NEW YORK, May 13, 2014 /PRNewswire-USNewswire/ — The Anti-Defamation League (ADL) today released the results of an unprecedented worldwide survey of anti-Semitic attitudes. The ADL Global 100: An Index of Anti-Semitism surveyed 53,100 adults in 102 countries in an effort to establish, for the first time, a comprehensive data-based research survey of the level and intensity of anti-Jewish sentiment across the world.
The survey found that anti-Semitic attitudes are pervasive around the world. More than one-in-four adults, 26 percent of those surveyed, are deeply infected with anti-Semitic attitudes. This figure represents an estimated 1.09 billion people. The poll found that only 54 percent of those polled globally have ever heard of the Holocaust. Two out of three people surveyed have either never heard of the Holocaust, or do not believe historical accounts to be accurate.
The overall ADL Global 100 Index score represents the percentage of respondents who answered “probably true” to six or more of 11 negative stereotypes about Jews. An 11-question index has been used by ADL as a key metric in measuring anti-Semitic attitudes in the U.S. for the last 50 years.
In Spanish speaking countries, the numbers varied widely. In Spain, 29 percent of the adult population holds anti-Semitic attitudes; Argentina, 24 percent; Bolivia, 30 percent; Chile, 37 percent; Colombia, 41 percent; Costa Rica, 32 percent; Dominican Republic, 41 percent; Guatemala, 36 percent; Mexico, 24 percent; Nicaragua, 34 percent; Panama, 52 percent; Paraguay, 35 percent; Peru, 38 percent; Uruguay, 33 percent; and Venezuela, 30 percent.
“For the first time we have a real sense of how pervasive and persistent anti-Semitism is today around the world,” said Abraham H. Foxman, ADL National Director. ”The data enables us to look beyond anti-Semitic incidents and rhetoric and quantify the prevalence of anti-Semitic attitudes across the globe. We can now identify hotspots, as well as countries and regions of the world where hatred of Jews is essentially non-existent.”
Available through an interactive web site at global100.adl.org, the ADL Global 100 Index will give researchers, students, governments and members of the public direct access to a treasure trove of current data about anti-Semitic attitudes. The survey ranks countries and territories from the least anti-Semitic (Laos, at 0.2 percent) to the most (West Bank and Gaza, at 93 percent).
There are also some highly encouraging notes. In majority English-speaking countries, the percentage of those with anti-Semitic attitudes is 13 percent, far lower than the overall average. Protestant majority countries have the lowest ratings of anti-Semitic attitudes, as compared to any other majority religious country. And 28 percent of respondents around the world do not believe that any of the 11 anti-Semitic stereotypes tested are “probably true.”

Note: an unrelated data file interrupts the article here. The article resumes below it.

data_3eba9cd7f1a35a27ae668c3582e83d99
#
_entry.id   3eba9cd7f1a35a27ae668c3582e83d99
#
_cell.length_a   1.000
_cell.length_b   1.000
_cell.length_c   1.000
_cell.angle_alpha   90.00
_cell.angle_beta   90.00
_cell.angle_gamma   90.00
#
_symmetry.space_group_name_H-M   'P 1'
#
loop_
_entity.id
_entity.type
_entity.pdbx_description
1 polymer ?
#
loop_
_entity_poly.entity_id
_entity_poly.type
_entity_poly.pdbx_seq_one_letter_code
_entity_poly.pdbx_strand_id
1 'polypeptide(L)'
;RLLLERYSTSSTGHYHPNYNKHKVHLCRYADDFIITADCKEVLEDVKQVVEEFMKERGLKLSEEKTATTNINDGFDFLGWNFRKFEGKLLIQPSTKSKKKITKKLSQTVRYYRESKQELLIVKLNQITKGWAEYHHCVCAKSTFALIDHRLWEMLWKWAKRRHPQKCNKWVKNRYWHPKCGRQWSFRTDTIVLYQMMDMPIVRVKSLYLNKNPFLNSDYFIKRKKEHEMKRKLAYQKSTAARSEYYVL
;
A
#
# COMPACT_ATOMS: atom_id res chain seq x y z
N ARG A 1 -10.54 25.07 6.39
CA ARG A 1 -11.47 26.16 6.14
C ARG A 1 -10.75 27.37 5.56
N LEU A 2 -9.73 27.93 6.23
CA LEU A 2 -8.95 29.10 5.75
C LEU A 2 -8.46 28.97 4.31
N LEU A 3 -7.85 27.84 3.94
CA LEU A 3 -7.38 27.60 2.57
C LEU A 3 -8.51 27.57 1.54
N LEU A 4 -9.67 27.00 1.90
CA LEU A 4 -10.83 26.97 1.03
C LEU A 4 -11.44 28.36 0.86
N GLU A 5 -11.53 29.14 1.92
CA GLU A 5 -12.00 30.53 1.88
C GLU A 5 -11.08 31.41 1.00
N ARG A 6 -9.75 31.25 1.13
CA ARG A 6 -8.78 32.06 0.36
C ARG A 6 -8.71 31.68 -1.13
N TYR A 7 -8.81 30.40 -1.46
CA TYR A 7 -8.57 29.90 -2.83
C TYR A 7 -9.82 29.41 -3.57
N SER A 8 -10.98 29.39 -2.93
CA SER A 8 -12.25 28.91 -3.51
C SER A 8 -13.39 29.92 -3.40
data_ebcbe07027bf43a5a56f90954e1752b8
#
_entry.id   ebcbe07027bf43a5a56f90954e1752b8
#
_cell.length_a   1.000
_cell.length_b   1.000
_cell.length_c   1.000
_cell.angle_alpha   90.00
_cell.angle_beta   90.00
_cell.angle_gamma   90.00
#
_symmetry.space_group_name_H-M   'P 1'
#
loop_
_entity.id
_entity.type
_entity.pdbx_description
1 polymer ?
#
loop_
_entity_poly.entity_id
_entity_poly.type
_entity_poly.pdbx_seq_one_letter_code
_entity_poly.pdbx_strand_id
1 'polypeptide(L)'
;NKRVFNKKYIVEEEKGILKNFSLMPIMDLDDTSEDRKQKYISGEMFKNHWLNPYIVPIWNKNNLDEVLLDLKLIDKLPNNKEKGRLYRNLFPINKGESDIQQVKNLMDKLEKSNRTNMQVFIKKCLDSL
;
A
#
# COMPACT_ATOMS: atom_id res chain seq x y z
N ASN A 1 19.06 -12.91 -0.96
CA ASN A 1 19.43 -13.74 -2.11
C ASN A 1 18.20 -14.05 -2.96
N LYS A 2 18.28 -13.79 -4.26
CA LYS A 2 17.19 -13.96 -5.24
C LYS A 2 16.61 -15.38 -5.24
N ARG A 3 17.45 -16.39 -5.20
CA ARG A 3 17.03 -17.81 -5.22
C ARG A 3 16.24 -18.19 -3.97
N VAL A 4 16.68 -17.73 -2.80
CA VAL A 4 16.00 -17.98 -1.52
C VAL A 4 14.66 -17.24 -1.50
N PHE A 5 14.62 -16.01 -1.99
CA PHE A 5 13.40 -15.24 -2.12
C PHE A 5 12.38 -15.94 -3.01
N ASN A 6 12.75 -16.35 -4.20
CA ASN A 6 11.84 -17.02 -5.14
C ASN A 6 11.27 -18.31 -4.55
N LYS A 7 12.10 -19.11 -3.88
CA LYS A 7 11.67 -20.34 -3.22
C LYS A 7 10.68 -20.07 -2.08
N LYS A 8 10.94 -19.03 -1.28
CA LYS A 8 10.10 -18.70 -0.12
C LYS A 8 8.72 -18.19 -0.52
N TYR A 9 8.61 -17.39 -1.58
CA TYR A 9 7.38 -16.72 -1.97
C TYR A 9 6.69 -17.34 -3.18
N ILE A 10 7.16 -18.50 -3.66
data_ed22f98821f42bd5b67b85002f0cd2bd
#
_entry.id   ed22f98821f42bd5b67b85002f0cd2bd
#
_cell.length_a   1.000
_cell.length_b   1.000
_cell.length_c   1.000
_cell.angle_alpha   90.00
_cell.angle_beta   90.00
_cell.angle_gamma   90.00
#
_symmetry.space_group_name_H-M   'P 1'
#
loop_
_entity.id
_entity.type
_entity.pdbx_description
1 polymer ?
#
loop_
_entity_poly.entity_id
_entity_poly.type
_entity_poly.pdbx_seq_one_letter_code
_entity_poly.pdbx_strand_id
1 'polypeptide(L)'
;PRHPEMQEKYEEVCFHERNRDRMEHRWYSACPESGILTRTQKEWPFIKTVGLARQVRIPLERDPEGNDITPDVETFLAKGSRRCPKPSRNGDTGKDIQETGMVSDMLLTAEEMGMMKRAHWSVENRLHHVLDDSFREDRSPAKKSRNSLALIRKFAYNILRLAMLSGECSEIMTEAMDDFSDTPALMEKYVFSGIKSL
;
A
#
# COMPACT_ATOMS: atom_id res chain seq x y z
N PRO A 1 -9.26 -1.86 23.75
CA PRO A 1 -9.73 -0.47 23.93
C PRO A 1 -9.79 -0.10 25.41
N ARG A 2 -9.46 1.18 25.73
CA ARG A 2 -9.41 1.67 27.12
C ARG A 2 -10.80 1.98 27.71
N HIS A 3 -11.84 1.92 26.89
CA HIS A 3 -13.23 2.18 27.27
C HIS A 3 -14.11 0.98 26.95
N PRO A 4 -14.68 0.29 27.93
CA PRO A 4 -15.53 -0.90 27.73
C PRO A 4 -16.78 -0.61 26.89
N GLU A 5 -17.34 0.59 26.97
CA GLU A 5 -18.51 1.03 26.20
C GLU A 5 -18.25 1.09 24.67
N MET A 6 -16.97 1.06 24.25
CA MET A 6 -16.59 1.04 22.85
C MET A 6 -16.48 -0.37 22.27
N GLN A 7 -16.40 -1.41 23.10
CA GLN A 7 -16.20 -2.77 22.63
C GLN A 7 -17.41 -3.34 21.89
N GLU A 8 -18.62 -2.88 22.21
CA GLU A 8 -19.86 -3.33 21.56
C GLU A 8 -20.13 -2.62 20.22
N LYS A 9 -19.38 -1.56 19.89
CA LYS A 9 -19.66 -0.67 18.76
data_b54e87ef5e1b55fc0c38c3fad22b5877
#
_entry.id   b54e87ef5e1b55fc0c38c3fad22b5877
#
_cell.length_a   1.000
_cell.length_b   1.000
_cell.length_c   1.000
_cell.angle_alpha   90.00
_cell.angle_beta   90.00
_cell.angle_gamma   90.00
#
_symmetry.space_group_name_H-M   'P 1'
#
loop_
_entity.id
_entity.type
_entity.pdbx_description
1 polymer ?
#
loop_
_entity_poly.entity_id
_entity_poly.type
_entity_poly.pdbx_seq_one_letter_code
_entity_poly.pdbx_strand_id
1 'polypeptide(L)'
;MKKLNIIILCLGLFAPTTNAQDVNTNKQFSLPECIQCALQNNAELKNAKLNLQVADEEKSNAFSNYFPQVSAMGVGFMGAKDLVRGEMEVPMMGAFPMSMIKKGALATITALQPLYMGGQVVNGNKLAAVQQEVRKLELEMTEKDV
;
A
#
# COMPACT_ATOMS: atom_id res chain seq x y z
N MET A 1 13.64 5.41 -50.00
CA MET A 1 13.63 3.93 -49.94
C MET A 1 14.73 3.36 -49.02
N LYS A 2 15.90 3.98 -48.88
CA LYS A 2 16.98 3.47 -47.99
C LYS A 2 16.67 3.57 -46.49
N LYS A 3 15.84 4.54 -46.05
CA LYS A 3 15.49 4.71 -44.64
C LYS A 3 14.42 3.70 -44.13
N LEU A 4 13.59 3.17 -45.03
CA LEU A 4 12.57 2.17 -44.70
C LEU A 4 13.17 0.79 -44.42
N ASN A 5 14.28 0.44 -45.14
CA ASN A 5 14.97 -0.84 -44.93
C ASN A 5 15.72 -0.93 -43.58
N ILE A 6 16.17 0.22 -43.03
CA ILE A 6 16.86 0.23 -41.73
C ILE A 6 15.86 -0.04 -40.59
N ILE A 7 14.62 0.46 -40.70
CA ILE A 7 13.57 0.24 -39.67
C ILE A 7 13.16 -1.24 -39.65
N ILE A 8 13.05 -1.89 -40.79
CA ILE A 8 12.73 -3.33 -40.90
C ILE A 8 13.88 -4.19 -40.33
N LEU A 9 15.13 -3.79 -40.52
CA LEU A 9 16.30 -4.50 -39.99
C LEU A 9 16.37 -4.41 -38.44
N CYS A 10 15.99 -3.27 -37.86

ADL commissioned the polling firms First International Resources and Anzalone Liszt Grove Research to conduct the poll of attitudes toward Jews. Data was gathered from interviews conducted between July 2013 and February 2014 in 96 languages and dialects via landline telephones, mobile phones and face-to-face discussions.
Respondents were asked a series of 11 questions based on age-old stereotypes about Jews, including stereotypes about Jewish power, loyalty, money and behavior. Those who responded affirmatively to six or more negative statements about Jews are considered to hold anti-Semitic attitudes. The margin of error for most countries, where 500 respondents were selected, is +/- 4.4 percent. In various larger countries, where 1,000 interviews were conducted, the margin of error is +/- 3.2 percent.
ADL Global Index: Anti-Semitism by Region
The highest concentration of respondents holding anti-Semitic attitudes was found in Middle East and North African countries (“MENA”), where nearly three-quarters of respondents, 74 percent of those polled, agreed with a majority of the anti-Semitic stereotypes. Non-MENA countries have an average index score of 23 percent.
Outside MENA, the index scores by region were as follows:
- Eastern Europe: 34 percent
- Western Europe: 24 percent
- Sub-Saharan Africa: 23 percent
- Asia: 22 percent
- The Americas: 19 percent
- Oceania: 14 percent
The Anti-Defamation League, founded in 1913, is the world’s leading organization fighting anti-Semitism through programs and services that counteract hatred, prejudice and bigotry.